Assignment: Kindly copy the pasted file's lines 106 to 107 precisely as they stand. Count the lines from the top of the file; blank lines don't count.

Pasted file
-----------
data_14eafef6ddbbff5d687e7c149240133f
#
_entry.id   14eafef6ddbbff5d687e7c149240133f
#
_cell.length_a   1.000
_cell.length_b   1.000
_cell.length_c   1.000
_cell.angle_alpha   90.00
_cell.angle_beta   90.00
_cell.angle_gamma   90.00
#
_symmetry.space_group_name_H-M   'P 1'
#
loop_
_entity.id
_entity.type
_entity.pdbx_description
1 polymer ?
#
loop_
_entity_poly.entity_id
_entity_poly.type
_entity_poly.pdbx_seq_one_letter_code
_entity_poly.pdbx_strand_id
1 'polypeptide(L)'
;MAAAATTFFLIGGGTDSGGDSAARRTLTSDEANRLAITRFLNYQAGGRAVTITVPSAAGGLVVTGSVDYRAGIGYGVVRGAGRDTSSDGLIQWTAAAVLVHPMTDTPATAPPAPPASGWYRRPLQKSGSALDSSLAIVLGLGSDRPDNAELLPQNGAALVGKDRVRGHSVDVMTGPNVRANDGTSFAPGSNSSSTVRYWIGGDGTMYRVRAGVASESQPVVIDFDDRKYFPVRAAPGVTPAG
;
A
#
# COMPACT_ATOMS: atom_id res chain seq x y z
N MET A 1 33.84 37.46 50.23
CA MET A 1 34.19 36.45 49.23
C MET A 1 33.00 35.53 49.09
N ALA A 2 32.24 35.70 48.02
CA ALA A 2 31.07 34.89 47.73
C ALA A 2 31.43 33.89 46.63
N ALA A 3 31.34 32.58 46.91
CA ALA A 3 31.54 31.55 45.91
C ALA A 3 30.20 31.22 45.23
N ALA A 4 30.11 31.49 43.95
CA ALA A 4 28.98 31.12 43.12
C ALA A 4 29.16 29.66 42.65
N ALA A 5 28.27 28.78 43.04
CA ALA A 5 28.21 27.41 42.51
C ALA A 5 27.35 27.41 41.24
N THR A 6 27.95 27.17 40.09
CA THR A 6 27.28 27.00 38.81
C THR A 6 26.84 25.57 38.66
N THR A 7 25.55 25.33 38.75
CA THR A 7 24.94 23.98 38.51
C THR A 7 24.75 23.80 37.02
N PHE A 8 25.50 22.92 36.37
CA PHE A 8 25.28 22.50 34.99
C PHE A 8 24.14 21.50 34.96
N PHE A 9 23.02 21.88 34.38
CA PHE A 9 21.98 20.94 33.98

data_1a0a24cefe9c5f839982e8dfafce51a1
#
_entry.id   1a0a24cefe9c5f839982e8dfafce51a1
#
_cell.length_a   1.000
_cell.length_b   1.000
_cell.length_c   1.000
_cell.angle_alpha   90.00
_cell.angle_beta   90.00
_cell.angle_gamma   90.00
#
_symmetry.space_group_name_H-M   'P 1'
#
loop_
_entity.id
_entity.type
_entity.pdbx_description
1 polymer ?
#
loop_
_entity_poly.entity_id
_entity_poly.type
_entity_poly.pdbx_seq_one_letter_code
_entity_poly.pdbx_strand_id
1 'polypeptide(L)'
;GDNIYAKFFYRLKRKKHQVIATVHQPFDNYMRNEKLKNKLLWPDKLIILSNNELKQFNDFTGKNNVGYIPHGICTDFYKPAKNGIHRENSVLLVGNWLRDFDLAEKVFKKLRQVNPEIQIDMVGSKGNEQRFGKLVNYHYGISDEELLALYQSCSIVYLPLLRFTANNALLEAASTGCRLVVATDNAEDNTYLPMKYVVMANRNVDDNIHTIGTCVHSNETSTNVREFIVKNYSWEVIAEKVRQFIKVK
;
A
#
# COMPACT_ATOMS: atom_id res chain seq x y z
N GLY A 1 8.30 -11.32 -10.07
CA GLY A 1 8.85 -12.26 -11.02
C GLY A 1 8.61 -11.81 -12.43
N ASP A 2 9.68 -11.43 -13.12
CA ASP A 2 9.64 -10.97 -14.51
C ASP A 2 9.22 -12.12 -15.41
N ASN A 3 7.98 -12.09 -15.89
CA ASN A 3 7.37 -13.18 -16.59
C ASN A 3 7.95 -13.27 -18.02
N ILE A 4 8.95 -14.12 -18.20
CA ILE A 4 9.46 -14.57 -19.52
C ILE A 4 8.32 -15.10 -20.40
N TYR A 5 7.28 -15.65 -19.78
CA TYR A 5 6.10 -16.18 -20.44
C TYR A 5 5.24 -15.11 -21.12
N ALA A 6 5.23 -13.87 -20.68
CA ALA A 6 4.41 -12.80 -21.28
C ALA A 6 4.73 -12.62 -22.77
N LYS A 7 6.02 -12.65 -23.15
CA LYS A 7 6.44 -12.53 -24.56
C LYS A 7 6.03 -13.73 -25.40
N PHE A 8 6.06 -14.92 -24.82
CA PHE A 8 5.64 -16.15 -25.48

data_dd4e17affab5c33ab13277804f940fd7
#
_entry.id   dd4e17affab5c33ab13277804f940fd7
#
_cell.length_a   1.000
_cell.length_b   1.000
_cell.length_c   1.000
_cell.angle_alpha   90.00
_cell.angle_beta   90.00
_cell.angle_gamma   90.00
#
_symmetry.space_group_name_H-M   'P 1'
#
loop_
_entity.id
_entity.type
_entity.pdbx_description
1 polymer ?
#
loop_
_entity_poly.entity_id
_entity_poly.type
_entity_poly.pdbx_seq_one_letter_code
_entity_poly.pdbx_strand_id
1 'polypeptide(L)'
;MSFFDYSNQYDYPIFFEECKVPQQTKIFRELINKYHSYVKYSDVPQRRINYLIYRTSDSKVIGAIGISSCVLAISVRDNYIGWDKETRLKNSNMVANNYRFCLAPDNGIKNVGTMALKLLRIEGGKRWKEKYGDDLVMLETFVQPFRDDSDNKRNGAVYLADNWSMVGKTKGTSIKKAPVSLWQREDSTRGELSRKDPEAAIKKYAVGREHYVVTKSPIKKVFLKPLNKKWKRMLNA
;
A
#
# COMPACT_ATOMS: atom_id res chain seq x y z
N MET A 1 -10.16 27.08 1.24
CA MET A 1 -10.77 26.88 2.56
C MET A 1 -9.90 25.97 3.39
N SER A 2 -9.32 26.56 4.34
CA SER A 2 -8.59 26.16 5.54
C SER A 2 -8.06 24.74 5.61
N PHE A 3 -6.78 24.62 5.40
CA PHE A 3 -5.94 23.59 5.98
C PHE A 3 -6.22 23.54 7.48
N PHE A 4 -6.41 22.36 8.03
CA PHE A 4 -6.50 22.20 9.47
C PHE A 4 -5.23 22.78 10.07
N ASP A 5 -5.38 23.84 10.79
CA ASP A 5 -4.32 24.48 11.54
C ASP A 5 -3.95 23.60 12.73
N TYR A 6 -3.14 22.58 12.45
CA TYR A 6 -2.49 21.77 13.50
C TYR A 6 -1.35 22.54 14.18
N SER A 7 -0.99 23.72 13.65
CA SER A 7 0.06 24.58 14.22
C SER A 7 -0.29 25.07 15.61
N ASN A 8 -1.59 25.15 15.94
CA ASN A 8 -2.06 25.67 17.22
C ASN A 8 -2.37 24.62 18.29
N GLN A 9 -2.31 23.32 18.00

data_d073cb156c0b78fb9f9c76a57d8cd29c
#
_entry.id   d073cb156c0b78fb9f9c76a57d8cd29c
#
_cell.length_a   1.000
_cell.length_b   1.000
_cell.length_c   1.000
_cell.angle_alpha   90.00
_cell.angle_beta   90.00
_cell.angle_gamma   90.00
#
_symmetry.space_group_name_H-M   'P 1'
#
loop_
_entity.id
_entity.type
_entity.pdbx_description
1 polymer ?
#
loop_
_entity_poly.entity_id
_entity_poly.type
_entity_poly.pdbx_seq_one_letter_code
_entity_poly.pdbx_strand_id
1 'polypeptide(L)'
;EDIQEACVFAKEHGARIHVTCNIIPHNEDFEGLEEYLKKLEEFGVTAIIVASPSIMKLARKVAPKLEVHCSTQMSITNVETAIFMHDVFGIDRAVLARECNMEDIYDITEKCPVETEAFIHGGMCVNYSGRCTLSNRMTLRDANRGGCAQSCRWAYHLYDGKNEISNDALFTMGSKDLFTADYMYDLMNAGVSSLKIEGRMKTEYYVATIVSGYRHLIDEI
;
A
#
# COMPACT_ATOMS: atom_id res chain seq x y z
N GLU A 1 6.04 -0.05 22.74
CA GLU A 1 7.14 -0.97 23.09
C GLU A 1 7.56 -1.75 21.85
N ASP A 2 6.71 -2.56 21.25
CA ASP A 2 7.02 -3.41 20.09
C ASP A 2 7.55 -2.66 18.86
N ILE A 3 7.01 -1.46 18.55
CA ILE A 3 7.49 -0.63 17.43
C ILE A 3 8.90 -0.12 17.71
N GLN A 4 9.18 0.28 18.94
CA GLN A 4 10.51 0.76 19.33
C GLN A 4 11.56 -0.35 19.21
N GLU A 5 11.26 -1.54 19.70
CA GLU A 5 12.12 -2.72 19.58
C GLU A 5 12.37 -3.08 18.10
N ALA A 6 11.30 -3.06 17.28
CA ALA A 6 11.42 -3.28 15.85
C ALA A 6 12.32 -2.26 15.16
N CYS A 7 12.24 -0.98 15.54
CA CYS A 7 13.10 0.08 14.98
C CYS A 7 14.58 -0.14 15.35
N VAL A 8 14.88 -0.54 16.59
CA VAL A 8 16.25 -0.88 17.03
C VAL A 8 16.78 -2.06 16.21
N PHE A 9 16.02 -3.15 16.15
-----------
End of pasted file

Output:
CA LYS A 7 6.44 -12.53 -24.56
C LYS A 7 6.03 -13.73 -25.40